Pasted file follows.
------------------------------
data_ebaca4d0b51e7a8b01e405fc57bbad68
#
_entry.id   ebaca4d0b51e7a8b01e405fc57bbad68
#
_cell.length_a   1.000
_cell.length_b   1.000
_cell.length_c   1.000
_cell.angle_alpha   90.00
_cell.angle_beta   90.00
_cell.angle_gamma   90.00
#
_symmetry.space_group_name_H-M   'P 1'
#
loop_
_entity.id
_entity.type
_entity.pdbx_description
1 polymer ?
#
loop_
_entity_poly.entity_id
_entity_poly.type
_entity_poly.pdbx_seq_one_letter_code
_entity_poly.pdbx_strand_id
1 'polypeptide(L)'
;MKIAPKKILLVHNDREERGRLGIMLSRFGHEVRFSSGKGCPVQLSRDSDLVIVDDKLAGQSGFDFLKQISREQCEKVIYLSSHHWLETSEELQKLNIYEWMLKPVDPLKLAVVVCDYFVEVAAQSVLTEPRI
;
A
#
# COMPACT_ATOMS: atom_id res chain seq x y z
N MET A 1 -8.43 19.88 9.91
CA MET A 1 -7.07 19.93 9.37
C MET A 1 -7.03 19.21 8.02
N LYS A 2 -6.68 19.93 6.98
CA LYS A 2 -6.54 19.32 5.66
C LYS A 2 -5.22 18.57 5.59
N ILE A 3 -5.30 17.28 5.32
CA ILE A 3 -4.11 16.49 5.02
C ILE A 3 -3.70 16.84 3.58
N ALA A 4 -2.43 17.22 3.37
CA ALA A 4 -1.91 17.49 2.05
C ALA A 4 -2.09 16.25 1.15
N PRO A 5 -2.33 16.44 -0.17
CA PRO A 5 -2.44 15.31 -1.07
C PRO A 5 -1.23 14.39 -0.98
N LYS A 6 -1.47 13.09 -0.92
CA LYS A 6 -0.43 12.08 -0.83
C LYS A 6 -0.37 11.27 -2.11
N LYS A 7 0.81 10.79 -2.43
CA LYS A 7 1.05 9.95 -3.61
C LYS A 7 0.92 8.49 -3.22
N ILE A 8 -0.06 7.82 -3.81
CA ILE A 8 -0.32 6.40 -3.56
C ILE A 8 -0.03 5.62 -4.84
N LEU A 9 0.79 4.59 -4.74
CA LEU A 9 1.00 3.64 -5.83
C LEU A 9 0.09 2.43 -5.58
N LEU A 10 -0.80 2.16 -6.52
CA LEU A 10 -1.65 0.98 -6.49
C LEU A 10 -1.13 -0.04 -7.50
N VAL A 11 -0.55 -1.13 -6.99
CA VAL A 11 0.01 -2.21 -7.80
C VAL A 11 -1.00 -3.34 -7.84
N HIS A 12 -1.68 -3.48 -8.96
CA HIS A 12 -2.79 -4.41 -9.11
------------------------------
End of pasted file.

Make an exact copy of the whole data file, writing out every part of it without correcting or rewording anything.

data_ebaca4d0b51e7a8b01e405fc57bbad68
#
_entry.id   ebaca4d0b51e7a8b01e405fc57bbad68
#
_cell.length_a   1.000
_cell.length_b   1.000
_cell.length_c   1.000
_cell.angle_alpha   90.00
_cell.angle_beta   90.00
_cell.angle_gamma   90.00
#
_symmetry.space_group_name_H-M   'P 1'
#
loop_
_entity.id
_entity.type
_entity.pdbx_description
1 polymer ?
#
loop_
_entity_poly.entity_id
_entity_poly.type
_entity_poly.pdbx_seq_one_letter_code
_entity_poly.pdbx_strand_id
1 'polypeptide(L)'
;MKIAPKKILLVHNDREERGRLGIMLSRFGHEVRFSSGKGCPVQLSRDSDLVIVDDKLAGQSGFDFLKQISREQCEKVIYLSSHHWLETSEELQKLNIYEWMLKPVDPLKLAVVVCDYFVEVAAQSVLTEPRI
;
A
#
# COMPACT_ATOMS: atom_id res chain seq x y z
N MET A 1 -8.43 19.88 9.91
CA MET A 1 -7.07 19.93 9.37
C MET A 1 -7.03 19.21 8.02
N LYS A 2 -6.68 19.93 6.98
CA LYS A 2 -6.54 19.32 5.66
C LYS A 2 -5.22 18.57 5.59
N ILE A 3 -5.30 17.28 5.32
CA ILE A 3 -4.11 16.49 5.02
C ILE A 3 -3.70 16.84 3.58
N ALA A 4 -2.43 17.22 3.37
CA ALA A 4 -1.91 17.49 2.05
C ALA A 4 -2.09 16.25 1.15
N PRO A 5 -2.33 16.44 -0.17
CA PRO A 5 -2.44 15.31 -1.07
C PRO A 5 -1.23 14.39 -0.98
N LYS A 6 -1.47 13.09 -0.92
CA LYS A 6 -0.43 12.08 -0.83
C LYS A 6 -0.37 11.27 -2.11
N LYS A 7 0.81 10.79 -2.43
CA LYS A 7 1.05 9.95 -3.61
C LYS A 7 0.92 8.49 -3.22
N ILE A 8 -0.06 7.82 -3.81
CA ILE A 8 -0.32 6.40 -3.56
C ILE A 8 -0.03 5.62 -4.84
N LEU A 9 0.79 4.59 -4.74
CA LEU A 9 1.00 3.64 -5.83
C LEU A 9 0.09 2.43 -5.58
N LEU A 10 -0.80 2.16 -6.52
CA LEU A 10 -1.65 0.98 -6.49
C LEU A 10 -1.13 -0.04 -7.50
N VAL A 11 -0.55 -1.13 -6.99
CA VAL A 11 0.01 -2.21 -7.80
C VAL A 11 -1.00 -3.34 -7.84
N HIS A 12 -1.68 -3.48 -8.96
CA HIS A 12 -2.79 -4.41 -9.11